Desiree Ivey and Cherron Perry-Thomas

Desiree Ivey and Cherron Perry-Thomas are the co-founders of the Diasporic Alliance for Cannabis Opportunities. — PHOTO BY WHITNEY THOMAS

The legal cannabis industry is rapidly growing, but less than 20 percent of all business owners and employees are non-white, according to the Diasporic Alliance for Cannabis Opportunities.

DACO, which was formed to help reduce the stigma around cannabis and introduce opportunities to marginalized communities, wants to change that.

DACO and state Sen. Sharif Street (D-3) will hold a free two-day conference Oct. 19-20 at Temple University to educate communities of color about becoming involved in the flourishing industry.

“As we look at a city like Philadelphia, where the incarceration rates are very high (due to cannabis criminalization), we wanted to introduce people to some of those opportunities ... on the legal side of cannabis and so in doing that we’re bringing experts in the field,” said DACO co-founder and CEO Cherron Perry-Thomas. “As we speak to people, the more we learn the less that they actually know about this industry.”

Perry-Thomas is also the founder of Green Dandelion, a marketing and sales company that promotes natural and sustainable brands to national retailers.

Conference presenters and legislators including Street, Mayor Jim Kenney, Sen. Cory Booker (D-N.J.) and keynote speaker Chanda Macias will address current laws, opportunities, restorative justice and cannabis reform during panel discussions and workshops. The DACO conference will also feature an exhibition hall and job fair.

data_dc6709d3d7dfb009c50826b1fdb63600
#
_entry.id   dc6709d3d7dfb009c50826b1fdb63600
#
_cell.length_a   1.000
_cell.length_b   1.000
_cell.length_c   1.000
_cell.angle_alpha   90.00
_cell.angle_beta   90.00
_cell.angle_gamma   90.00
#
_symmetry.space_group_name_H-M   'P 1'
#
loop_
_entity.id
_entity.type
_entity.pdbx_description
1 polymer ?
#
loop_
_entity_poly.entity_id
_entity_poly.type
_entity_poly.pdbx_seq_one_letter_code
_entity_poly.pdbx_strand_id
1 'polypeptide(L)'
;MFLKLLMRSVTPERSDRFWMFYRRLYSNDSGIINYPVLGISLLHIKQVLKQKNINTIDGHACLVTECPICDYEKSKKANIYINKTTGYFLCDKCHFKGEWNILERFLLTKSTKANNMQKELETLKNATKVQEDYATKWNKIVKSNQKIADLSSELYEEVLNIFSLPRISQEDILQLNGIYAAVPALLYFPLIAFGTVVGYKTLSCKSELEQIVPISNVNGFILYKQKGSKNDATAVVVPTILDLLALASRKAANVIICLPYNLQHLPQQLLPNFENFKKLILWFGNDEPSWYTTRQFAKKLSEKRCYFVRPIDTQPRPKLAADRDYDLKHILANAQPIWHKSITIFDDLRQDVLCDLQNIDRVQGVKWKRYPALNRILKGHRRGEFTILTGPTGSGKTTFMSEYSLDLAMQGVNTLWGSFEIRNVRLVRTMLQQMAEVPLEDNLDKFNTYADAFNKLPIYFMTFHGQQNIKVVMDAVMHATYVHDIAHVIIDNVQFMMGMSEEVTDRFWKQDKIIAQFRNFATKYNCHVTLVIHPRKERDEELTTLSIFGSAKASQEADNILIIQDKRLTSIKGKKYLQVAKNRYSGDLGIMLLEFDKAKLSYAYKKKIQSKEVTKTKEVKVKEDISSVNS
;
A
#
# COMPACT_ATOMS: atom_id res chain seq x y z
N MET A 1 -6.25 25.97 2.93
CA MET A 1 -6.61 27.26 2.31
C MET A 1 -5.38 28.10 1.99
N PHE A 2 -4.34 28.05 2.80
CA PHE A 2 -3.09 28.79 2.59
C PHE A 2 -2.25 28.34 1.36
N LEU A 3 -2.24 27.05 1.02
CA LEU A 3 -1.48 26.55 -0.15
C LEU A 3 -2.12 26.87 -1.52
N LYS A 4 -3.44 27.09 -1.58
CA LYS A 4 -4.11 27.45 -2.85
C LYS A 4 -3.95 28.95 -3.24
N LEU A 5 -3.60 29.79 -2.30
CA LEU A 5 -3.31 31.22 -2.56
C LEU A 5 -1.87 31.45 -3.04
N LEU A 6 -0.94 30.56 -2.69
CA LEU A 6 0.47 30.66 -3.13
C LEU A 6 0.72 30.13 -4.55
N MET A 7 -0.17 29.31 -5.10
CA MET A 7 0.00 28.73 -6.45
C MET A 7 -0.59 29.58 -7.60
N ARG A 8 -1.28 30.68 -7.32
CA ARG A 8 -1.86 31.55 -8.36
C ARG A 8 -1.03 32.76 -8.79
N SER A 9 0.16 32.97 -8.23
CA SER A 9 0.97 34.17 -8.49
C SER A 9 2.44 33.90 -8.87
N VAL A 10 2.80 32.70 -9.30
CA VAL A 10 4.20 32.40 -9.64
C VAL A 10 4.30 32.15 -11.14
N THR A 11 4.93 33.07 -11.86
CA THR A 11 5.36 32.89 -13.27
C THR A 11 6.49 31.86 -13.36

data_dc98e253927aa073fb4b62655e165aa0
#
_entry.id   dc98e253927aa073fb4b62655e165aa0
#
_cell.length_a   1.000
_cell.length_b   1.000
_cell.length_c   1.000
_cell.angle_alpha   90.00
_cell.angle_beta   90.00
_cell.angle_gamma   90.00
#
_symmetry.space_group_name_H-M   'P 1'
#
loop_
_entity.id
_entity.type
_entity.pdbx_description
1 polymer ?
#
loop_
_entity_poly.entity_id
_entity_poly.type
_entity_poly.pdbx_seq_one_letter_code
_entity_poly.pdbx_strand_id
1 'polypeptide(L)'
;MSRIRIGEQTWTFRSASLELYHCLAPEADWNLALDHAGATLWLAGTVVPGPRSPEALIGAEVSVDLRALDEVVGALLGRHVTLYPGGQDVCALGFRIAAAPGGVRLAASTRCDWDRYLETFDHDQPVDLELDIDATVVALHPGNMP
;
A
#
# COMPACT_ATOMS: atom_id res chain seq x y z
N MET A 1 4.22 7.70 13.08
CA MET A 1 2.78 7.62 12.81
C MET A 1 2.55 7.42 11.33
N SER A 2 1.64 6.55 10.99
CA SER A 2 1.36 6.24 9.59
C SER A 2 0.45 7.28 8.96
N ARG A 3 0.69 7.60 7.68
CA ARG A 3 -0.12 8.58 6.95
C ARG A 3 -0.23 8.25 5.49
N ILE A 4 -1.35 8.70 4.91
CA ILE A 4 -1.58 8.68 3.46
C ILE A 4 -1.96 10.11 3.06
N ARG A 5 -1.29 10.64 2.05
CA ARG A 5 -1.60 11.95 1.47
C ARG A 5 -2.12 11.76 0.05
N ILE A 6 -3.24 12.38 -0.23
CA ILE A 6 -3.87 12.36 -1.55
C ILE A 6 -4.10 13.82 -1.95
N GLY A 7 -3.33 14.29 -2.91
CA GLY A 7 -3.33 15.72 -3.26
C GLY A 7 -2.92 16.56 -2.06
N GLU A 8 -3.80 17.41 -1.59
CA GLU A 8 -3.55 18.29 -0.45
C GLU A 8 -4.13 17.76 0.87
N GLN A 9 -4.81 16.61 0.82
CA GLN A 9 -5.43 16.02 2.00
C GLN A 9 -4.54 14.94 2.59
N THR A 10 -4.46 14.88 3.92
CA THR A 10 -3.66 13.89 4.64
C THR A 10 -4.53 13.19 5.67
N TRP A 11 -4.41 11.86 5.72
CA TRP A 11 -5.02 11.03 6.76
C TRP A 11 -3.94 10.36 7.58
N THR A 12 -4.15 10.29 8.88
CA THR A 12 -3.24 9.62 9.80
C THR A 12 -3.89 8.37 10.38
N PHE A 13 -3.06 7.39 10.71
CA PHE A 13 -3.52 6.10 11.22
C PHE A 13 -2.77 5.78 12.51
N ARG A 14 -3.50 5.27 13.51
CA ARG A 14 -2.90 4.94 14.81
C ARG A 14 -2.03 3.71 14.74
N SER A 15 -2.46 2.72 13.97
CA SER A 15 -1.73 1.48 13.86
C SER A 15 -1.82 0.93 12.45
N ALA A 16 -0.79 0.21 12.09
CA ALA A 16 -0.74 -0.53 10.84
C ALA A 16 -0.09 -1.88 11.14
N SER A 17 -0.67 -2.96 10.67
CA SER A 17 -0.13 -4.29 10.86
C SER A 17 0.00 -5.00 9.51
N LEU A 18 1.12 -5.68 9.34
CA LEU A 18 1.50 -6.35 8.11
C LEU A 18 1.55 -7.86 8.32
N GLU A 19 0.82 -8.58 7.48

“The economic gains, personal freedoms and opportunities for social justice through decriminalization demand cannabis reform,” Street said. “The diversification of the existing medical marijuana industry and the imminence of industrial hemp and adult use are opportunities the commonwealth must be at the forefront.”

DACO co-founder Desiree Ivey said one goal of the conference is to educate people about the use of medical cannabis. Pennsylvania’s medical marijuana program includes more than 20 medical conditions, some of which disproportionately impact African Americans such as cancer and sickle cell.

“A lot of the people in our demographic don’t even know that this exists as an alternative form of health care,” said Ivey, who is a medical cannabis nurse and Philadelphia market leader for Women Grow.

“They don’t know how to become a patient and they don’t know how to become a caregiver for their loved ones. We want to make sure that people in our communities know that this is an option.”

Ivey was diagnosed with lupus at the age of 16 and started taking medical cannabis during her adulthood.

“It completely changed my life as it pertains to the medicine that I was taking for years,” she said, noting that her prescriptions were not effectively treating the lupus.

“Cannabis was able to alleviate my inflammation and pain when it came to having my flareups with lupus.”

Now she is gearing up to open her new alternative health care center, Medically Jointed, on Thursday. The South Philadelphia-based center offers services ranging from cannabis education, CBD (cannabinoids) skincare and messages and nutritional counseling. Ivey said she is the only African-American woman in Pennsylvania to operate a business in this space.

For registration information, visit (215) 893-5747

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